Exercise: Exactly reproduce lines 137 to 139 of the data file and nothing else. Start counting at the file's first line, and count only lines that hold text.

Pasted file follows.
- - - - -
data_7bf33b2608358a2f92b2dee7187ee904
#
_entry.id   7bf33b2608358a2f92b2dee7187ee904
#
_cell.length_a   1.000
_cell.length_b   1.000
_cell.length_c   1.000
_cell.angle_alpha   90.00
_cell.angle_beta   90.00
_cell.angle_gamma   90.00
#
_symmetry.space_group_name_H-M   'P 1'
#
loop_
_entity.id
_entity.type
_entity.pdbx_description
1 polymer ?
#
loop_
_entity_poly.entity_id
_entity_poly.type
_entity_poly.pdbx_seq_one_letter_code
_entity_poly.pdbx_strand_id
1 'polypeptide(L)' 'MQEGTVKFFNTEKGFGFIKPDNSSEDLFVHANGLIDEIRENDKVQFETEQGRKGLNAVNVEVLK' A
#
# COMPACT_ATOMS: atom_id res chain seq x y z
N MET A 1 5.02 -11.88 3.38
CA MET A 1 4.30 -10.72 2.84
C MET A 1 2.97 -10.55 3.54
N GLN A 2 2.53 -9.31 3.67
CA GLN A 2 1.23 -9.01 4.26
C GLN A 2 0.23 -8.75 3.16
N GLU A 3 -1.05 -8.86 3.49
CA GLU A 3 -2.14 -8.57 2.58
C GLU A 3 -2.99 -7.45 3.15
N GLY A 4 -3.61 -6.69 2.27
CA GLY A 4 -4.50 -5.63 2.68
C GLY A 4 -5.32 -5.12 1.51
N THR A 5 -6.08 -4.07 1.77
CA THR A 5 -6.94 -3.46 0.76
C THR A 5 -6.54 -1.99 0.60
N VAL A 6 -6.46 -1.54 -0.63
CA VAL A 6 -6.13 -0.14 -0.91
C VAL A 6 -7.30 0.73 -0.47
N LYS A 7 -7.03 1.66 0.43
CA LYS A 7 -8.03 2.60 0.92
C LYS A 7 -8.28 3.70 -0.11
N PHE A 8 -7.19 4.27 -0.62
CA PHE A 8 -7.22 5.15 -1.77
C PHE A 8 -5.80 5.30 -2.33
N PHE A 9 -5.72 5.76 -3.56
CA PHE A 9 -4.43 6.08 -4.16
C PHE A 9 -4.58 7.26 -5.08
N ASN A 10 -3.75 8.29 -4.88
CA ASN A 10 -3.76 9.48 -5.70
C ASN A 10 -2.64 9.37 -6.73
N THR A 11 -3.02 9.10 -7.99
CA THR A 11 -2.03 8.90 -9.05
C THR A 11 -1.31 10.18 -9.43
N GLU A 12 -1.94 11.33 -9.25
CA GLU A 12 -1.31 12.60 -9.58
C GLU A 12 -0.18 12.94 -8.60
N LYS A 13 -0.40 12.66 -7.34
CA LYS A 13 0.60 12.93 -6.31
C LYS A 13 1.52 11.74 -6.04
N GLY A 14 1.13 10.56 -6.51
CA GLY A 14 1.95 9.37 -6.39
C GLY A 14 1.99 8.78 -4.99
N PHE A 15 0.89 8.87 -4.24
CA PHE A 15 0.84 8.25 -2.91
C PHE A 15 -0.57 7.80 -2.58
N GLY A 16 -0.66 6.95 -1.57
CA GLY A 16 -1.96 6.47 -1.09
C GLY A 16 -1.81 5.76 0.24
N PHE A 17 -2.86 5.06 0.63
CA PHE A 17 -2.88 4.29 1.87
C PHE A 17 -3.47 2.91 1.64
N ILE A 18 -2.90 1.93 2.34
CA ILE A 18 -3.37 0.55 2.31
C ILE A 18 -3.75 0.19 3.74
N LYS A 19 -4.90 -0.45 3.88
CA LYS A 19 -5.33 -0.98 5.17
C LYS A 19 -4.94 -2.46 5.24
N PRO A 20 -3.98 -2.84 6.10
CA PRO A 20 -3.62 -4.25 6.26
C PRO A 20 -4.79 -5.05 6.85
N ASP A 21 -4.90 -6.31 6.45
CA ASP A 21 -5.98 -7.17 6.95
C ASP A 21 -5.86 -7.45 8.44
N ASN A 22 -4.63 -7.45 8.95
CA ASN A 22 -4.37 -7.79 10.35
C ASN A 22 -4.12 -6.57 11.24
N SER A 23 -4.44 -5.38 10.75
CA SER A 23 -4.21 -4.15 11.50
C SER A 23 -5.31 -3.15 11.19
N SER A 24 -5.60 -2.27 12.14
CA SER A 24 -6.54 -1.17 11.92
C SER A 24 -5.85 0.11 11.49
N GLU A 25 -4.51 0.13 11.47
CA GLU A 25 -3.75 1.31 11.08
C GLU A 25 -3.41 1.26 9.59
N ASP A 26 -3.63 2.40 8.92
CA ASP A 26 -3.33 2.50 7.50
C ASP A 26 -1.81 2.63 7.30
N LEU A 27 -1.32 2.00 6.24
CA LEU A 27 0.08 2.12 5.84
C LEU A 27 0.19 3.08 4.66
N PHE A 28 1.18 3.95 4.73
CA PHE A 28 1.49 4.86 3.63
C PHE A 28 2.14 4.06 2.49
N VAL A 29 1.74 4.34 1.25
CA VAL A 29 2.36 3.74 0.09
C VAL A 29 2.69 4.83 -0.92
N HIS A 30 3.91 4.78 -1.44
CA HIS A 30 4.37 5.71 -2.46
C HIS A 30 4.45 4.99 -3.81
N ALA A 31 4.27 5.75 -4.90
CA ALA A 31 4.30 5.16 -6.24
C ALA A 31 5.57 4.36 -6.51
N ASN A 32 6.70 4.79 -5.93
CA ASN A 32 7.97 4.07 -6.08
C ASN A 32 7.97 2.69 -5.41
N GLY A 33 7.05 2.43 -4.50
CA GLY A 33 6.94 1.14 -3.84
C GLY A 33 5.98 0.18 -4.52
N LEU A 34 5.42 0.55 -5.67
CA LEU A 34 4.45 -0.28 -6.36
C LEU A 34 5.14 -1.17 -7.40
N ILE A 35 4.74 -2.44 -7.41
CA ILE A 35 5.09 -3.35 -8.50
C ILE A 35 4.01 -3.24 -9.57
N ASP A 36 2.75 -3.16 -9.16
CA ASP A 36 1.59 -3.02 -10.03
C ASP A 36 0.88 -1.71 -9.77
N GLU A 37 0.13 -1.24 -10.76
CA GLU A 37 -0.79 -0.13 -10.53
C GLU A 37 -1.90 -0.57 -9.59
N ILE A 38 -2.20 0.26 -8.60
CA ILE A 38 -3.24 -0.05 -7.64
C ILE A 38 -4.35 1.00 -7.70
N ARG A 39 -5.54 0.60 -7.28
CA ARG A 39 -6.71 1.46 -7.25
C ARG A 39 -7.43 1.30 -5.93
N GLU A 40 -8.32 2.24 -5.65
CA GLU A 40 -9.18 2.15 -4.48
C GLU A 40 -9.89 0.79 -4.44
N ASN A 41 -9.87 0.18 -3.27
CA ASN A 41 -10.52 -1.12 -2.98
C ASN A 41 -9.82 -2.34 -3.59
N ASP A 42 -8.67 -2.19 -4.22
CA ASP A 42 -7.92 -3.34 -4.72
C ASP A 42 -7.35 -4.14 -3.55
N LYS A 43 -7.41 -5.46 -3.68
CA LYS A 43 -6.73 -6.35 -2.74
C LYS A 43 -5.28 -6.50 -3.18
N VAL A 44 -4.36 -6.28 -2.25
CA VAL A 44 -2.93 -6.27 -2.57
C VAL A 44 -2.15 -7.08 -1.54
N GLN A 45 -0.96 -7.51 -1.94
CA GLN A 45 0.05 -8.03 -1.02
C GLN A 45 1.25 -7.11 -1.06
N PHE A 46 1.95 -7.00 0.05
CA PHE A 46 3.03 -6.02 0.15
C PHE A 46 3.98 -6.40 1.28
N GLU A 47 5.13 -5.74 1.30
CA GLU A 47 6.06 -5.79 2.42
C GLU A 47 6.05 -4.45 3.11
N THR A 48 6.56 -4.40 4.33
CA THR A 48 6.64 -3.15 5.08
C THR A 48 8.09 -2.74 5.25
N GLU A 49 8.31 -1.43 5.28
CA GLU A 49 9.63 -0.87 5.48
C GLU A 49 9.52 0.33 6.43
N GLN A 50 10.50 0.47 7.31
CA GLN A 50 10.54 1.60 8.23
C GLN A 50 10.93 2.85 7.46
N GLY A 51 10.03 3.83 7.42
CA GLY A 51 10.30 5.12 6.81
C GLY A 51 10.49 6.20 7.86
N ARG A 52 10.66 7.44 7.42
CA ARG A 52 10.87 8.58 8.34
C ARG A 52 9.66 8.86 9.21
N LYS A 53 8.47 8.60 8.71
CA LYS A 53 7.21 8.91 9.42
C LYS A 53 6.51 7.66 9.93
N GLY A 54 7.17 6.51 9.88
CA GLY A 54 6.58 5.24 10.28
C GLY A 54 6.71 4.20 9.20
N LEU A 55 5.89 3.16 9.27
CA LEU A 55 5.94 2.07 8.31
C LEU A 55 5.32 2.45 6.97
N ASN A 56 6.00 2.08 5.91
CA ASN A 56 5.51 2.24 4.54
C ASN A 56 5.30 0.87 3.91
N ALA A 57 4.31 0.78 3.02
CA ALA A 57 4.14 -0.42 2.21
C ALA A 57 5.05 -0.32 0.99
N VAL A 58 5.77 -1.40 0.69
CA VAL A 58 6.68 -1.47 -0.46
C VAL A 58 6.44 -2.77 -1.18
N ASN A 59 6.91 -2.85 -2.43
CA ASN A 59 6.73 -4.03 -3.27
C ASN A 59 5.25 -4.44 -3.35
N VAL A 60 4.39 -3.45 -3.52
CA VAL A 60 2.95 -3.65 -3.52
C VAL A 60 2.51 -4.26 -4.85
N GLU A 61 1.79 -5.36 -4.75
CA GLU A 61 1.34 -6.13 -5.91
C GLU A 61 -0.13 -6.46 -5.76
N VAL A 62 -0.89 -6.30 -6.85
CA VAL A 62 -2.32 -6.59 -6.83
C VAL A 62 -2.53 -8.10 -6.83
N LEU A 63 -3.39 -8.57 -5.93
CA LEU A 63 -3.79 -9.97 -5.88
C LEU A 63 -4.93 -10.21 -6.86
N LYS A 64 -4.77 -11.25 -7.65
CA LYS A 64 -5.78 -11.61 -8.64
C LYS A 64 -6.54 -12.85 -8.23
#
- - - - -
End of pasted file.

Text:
CA GLU A 37 -0.79 -0.13 -10.53
C GLU A 37 -1.90 -0.57 -9.59
N ILE A 38 -2.20 0.26 -8.60